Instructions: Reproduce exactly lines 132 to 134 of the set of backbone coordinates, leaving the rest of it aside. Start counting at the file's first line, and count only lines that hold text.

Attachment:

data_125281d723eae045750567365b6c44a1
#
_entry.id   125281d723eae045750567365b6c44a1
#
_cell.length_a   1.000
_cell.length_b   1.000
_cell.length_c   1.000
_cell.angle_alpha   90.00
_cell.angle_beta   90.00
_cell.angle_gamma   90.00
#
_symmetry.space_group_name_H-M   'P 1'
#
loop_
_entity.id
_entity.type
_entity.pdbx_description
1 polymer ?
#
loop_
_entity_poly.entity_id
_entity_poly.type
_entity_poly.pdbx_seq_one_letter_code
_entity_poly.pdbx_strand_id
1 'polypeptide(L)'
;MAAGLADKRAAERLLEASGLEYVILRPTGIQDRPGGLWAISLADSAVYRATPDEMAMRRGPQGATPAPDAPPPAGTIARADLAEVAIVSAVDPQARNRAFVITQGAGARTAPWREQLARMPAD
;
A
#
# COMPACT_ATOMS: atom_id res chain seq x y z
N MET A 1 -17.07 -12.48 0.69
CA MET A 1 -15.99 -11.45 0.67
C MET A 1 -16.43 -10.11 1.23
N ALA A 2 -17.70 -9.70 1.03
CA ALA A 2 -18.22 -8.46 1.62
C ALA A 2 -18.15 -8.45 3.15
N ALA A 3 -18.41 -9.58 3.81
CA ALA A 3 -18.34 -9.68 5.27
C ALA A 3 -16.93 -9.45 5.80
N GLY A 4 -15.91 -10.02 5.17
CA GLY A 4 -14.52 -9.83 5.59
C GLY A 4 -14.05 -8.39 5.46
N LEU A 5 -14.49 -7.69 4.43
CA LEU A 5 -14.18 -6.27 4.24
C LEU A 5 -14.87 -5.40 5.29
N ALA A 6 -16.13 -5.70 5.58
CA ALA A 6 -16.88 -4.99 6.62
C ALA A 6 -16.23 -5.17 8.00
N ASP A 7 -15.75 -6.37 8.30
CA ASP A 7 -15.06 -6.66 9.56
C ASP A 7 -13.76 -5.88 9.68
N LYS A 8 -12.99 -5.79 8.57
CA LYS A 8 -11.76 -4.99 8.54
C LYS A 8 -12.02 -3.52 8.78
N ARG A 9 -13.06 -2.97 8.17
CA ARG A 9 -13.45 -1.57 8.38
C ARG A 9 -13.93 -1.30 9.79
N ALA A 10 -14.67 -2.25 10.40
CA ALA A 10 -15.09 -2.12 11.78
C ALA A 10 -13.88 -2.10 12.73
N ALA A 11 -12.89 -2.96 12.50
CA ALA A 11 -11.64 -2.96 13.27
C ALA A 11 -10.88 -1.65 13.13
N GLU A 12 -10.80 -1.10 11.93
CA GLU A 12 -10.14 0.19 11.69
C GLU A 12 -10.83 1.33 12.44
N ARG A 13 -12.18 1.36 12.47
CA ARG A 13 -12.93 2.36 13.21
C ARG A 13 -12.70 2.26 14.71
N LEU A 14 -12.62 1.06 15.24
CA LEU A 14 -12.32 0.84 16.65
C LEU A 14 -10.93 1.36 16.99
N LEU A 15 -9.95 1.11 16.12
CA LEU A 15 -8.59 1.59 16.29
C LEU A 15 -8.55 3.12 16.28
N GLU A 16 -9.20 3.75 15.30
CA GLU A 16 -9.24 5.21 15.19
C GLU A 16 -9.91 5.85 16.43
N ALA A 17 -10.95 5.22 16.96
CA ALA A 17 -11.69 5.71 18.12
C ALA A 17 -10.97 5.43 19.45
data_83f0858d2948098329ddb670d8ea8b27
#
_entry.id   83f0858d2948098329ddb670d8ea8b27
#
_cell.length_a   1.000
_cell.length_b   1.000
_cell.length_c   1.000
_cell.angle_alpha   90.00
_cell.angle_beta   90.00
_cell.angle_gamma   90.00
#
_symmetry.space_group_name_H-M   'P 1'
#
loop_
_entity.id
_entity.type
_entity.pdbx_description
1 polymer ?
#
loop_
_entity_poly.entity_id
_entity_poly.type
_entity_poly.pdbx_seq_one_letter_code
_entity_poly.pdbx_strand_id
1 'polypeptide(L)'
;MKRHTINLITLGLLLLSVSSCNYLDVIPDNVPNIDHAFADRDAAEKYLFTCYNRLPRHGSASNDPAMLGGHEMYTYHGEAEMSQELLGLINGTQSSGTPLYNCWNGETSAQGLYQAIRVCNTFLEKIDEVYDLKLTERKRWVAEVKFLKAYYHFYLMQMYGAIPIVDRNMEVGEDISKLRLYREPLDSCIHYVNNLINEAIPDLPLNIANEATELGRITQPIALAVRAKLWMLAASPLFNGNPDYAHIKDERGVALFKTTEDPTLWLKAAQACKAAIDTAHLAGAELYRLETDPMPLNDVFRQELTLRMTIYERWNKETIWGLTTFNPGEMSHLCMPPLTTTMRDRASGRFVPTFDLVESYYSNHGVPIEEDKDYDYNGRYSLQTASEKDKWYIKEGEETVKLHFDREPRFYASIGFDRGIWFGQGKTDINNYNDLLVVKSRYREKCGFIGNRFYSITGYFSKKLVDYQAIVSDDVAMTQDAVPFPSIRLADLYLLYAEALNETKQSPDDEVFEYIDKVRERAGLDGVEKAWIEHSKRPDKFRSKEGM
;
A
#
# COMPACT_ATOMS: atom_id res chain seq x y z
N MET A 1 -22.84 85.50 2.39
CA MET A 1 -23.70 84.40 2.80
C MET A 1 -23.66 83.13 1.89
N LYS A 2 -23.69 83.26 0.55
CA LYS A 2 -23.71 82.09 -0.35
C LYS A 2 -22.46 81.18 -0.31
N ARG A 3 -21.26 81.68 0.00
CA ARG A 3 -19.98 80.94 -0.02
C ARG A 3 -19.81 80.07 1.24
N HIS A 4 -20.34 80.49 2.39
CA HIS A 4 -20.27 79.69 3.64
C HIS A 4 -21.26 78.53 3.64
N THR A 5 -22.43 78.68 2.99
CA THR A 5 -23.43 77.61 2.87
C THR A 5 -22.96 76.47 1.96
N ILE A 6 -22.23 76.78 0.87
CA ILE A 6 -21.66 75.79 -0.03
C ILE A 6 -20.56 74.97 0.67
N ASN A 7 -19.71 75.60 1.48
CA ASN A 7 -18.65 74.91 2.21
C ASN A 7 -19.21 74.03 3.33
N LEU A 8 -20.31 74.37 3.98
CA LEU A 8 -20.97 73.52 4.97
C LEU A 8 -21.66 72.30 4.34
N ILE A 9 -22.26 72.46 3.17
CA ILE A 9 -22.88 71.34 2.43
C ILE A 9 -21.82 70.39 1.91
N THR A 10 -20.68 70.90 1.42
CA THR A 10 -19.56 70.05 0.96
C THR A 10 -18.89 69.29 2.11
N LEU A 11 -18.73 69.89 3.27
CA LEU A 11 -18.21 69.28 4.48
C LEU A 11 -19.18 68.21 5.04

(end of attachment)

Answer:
C ASN A 7 -19.21 74.03 3.33
N LEU A 8 -20.31 74.37 3.98
CA LEU A 8 -20.97 73.52 4.97